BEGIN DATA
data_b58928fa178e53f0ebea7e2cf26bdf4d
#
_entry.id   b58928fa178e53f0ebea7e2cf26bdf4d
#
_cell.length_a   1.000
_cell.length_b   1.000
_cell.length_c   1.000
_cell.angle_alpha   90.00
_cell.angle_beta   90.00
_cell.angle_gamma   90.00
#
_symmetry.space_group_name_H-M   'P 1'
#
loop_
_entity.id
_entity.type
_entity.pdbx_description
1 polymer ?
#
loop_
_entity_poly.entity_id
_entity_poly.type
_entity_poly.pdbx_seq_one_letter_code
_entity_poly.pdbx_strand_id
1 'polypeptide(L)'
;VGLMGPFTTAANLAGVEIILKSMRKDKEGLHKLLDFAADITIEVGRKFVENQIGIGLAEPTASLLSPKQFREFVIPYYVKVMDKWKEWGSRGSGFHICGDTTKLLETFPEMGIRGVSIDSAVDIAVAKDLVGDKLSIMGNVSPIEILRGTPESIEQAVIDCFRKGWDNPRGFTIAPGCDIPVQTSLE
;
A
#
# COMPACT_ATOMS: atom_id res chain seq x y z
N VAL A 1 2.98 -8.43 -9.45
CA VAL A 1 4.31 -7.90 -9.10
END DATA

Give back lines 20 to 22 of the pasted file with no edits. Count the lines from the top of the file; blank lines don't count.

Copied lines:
loop_
_entity_poly.entity_id
_entity_poly.type